There are certain players fans know they can trust going into a season. There are others that might catch them off-guard. With spring practice beginning March 19, Inside the Gators takes a look at five players who could surprise this offseason.
WIDE RECEIVER ALVIN BAILEY (R-FR; 5-11, 185)
Not only did Bailey never see the field as a freshman, but he never seemed particularly close to cracking the lineup. In Florida's offensive schemes of the recent past, there was seldom room for more than one player of Bailey's mold at a time.
During the first two months of the Kurt Roper era, it seems Bailey types are in high demand. Both of the 2014 signees at the position are slot receivers with average height but above-average speed and ability to make plays in space. Bailey will have the upper-hand over those players solely off experience and brings a quality the Gators no longer have without Solomon Patton.
Bailey should be one of the previous unknowns who benefits most from the coaching change.
DEFENSIVE TACKLE CALEB BRANTLEY (R-FR; 6-2, 313)
There was not a defensive lineman more talented in the Gators' 2013 singing class than Brantley. Then again, there wasn't another player as much in need of an individual overhaul either. Brantley came in noticeably out of shape and not particularly coach-friendly, a bad combination if one is trying to make it as a freshman on any team.
His teammates say they saw that change during the season. College coaches have a way of commanding respect from players who haven't always had to show it over time. By the late part of the season, those closest to Brantley say he could have contributed if needed but the redshirt decision had already been made.
Florida will at least look toward Brantley and Jay-nard Bostwick to be rotational interior linemen this year. The extent of that role could be earned during the spring.
OFFENSIVE GUARD TYLER MOORE (R-JR; 6-5, 320)
It would be difficult to have a first fall on campus more unpleasant than what Moore, a former Nebraska Cornhusker, went through in 2013. Moore had felt comfortable at tackle in the slower Big Ten, he is a natural guard in the SEC, not quick enough to handle the league's premier edge rushers.
Barring (another) injury to Chaz Green, Moore will get the opportunity to play a position that should better fit him in 2013. He will begin spring working solely at guard.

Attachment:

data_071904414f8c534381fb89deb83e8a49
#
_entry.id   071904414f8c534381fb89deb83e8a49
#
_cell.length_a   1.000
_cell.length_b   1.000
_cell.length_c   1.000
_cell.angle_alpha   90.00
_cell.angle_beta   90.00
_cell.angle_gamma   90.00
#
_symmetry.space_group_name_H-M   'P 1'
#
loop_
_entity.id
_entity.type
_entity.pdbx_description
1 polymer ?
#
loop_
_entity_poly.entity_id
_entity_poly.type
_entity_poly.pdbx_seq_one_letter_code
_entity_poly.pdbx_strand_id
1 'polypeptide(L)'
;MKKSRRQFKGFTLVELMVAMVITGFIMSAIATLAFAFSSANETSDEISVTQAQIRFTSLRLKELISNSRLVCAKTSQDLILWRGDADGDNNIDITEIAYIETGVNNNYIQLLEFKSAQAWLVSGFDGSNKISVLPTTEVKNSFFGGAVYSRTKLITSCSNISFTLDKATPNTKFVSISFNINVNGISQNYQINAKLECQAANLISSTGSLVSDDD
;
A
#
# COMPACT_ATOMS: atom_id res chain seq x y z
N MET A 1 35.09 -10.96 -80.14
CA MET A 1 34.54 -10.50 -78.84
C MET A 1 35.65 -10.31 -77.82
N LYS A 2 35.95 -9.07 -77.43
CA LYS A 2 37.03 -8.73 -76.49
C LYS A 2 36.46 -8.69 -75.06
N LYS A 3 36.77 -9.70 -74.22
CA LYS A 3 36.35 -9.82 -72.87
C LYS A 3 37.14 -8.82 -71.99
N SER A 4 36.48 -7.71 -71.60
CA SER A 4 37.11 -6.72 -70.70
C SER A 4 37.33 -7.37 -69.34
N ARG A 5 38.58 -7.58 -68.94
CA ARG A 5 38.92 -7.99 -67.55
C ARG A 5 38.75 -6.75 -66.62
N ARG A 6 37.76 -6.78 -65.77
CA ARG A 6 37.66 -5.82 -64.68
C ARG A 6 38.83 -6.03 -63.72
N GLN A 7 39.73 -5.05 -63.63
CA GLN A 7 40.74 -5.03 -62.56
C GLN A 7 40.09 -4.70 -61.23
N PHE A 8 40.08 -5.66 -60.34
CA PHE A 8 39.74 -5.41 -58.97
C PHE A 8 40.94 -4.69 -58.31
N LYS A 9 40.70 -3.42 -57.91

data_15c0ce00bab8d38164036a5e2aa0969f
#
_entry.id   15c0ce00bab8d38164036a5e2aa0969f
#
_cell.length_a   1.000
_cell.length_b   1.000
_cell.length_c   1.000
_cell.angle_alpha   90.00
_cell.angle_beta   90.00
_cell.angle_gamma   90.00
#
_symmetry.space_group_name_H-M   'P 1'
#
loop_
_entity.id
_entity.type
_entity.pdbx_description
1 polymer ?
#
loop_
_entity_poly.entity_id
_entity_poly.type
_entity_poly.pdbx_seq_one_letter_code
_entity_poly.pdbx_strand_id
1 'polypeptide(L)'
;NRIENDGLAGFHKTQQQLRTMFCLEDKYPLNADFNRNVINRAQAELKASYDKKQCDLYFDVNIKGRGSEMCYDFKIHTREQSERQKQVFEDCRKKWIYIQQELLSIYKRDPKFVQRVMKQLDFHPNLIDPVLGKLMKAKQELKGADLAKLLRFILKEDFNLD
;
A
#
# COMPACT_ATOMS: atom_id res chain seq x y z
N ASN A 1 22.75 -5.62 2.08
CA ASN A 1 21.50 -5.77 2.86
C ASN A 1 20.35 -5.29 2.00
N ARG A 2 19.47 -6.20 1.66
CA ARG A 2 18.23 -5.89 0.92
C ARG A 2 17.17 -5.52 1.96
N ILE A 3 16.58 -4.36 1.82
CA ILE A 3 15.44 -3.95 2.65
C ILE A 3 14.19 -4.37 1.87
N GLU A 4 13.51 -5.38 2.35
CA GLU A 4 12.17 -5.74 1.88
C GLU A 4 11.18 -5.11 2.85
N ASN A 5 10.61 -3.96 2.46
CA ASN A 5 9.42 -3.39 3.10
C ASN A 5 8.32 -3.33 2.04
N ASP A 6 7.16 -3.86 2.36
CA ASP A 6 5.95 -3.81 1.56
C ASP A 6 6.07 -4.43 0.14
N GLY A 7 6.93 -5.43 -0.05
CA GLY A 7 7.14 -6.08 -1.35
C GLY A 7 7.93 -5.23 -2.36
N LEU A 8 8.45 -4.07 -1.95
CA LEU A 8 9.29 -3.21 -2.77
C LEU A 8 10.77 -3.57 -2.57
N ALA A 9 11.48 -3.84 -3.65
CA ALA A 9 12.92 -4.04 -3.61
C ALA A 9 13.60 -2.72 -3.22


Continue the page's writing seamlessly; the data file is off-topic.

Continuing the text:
The issue was never strength with Moore. It was always speed. By moving inside, he will get to benefit from more of the former and suffer from less of the latter. A scooter accident that ended in a compact fracture only added salt to 2013's wound, but Moore is cleared for spring and should be motivated to respond.
CORNERBACK BRIAN POOLE (JR; 5-10, 205)
All the attention at cornerback will be on Vernon Hargreaves III and freshman Jalen Tabor. They're former five-star prospects and the chances of them starting opposite one another are high. But Poole isn't exactly an afterthought in this conversation.
In fact, the only reason why the above scenario is assumed is because Poole is so valuable as an all-around defender. He has a certain Matt Elam style to him, a defensive back who can play underneath plays like a linebacker. Poole is perfectly cut for the kind of physical presence Will Muschamp likes to establish at his position.
Hargreaves and Tabor might hold the flashier titles, but Poole could be in position for more plays throughout 2014.
RUNNING BACK VALDEZ SHOWERS (R-JR; 5-11, 190)
This comes with a caveat. Stacked at defensive back in 2013, Muschamp made the decision to move Showers to the offensive side of the ball, hoping his speed would give Florida some sense of an electric playmaker coming out of the backfield. This spring, the Gators have seven scholarship running backs and four safeties.
Assuming Showers is allowed to remain at running back, a position he seemed to embrace in 2014, he should be another strong fit in a more wide-open spread rushing attack. Outside of Kelvin Taylor, he is the only Florida running back with past experience who would seem to fit a spread scheme better than a pro-style offense.
Showers is a scatback who can be equally effective catching passes and stretching the run game from sideline to sideline. There should be more room for that at Florida than there has been in recent years.